Prayer and reflection are powerful tools that can help us love as Jesus loves. While our own needs and desires, concerns and anxieties certainly have a place in our approach to God, contemplating God for the sake of God and offering praise places our focus on him, lifts us from distractions, and helps us love as Jesus loves. Our psalm says it so beautifully. “The LORD is gracious and merciful, slow to anger and of great kindness. The LORD is good to all and compassionate toward all his works… Your kingdom is a kingdom for all ages, and your dominion endures through all generations.”
We must remember that God not only created all that we see but recreates it as well. All is destined to one day be in Christ. The Book of Revelation reminds us: “‘He will wipe away every tear from their eyes, and there shall be no more death or mourning, wailing or pain, for the old order has passed away.’ The One who sat on the throne said, ‘Behold, I make all things new.’” Loving as Jesus loves positions us to be ministers or helpers in God’s reconciliation or recreation of the world. It calls us and those who witness what we do to see that something greater is yet to come, that the wisdom of the world is not rooted in God.
We need each other and we need the Gospel if we are going to love well. Even more, we need to share in that same relationship between Jesus and his Father and draw from that intimate wellspring of love and mercy. “I will praise your name forever, my king and my God” are words that can be found on our lips today and remain there for all eternity.
Rev. Mark S. Suslenko
The LORD is gracious and merciful,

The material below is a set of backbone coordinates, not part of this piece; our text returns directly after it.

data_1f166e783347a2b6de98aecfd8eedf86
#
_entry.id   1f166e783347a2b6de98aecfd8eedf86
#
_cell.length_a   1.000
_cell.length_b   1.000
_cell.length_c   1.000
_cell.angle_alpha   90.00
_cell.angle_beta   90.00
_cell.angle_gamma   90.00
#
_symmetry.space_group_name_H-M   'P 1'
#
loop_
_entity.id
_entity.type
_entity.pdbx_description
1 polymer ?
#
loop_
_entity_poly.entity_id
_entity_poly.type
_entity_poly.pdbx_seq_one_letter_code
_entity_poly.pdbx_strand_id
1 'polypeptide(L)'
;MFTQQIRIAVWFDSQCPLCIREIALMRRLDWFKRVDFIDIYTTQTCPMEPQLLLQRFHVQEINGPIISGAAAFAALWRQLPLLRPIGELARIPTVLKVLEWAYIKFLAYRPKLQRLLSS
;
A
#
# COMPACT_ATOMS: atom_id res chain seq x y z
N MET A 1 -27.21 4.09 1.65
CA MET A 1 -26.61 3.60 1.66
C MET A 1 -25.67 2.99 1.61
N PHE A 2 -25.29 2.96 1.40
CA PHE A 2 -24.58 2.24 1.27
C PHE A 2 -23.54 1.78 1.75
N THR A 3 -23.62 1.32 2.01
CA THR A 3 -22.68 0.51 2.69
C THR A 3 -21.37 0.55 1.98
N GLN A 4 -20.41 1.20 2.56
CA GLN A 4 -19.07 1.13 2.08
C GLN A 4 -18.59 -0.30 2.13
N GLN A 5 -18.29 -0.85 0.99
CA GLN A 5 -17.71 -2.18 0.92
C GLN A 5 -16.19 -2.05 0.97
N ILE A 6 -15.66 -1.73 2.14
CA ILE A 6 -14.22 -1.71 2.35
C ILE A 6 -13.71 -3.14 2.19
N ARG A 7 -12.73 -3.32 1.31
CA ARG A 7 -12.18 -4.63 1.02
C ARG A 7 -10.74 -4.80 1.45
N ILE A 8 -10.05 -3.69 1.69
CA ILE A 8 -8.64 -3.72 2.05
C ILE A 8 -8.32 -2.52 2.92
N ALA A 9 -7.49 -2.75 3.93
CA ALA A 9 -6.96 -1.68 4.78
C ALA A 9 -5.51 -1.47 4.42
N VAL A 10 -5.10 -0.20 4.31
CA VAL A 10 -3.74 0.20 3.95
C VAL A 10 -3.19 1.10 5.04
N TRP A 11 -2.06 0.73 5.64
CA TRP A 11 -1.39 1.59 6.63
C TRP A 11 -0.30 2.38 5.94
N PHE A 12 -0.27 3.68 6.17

slow to anger and abounding in mercy.
The LORD is good to all,
compassionate toward all your works.
All your works give you thanks, LORD
and your faithful bless you.
They speak of the glory of your reign
and tell of your mighty works,
Making known to the sons of men your mighty acts,
the majestic glory of your rule.
Your reign is a reign for all ages,
your dominion for all generations.
The LORD is trustworthy in all his words,
and loving in all his works.
—Psalm 145:8-13. Scripture texts in this work are taken from the New American Bible, revised edition © 2010, 1991, 1986, 1970 Confraternity of Christian Doctrine, Washington, D.C. and are used by permission of the copyright owner. All Rights Reserved. No part of the New American Bible may be reproduced in any form without permission in writing from the copyright owner.
LITURGICAL NOTE—Vigil of the Ascension
The revised Roman Missal contains a vigil Mass for the Ascension that can be used for evening Masses preceding the feast. This applies to both Wednesday, May 4 (for dioceses in which the Ascension is observed on Thursday as a holy day of obligation), and to Saturday, May 7 (most dioceses in the United States).
POPE’S MESSAGE FOR WORLD COMMUNICATIONS DAY [May 8]
Pope Francis’ message for the 50th World Day of Communications—“Communication and Mercy: A Fruitful Encounter”—was released on January 24, the memorial of St. Francis of Sales, patron saint of communicators. The full text of the message can be viewed at: https://w2.vatican.va/content/francesco/en/messages/communications/documents/papa-francesco_20160124_messaggio-comunicazioni-sociali.html.
ICSC REGIONAL STEWARDSHIP CONFERENCE, April 30
The annual ICSC Atlanta Province Regional Stewardship Conference will be held on Saturday, April 30, 2016 at the Hilton Charlotte University Place in Charlotte, NC. For more information and to register, visit http://sestewardship.weconnect.com.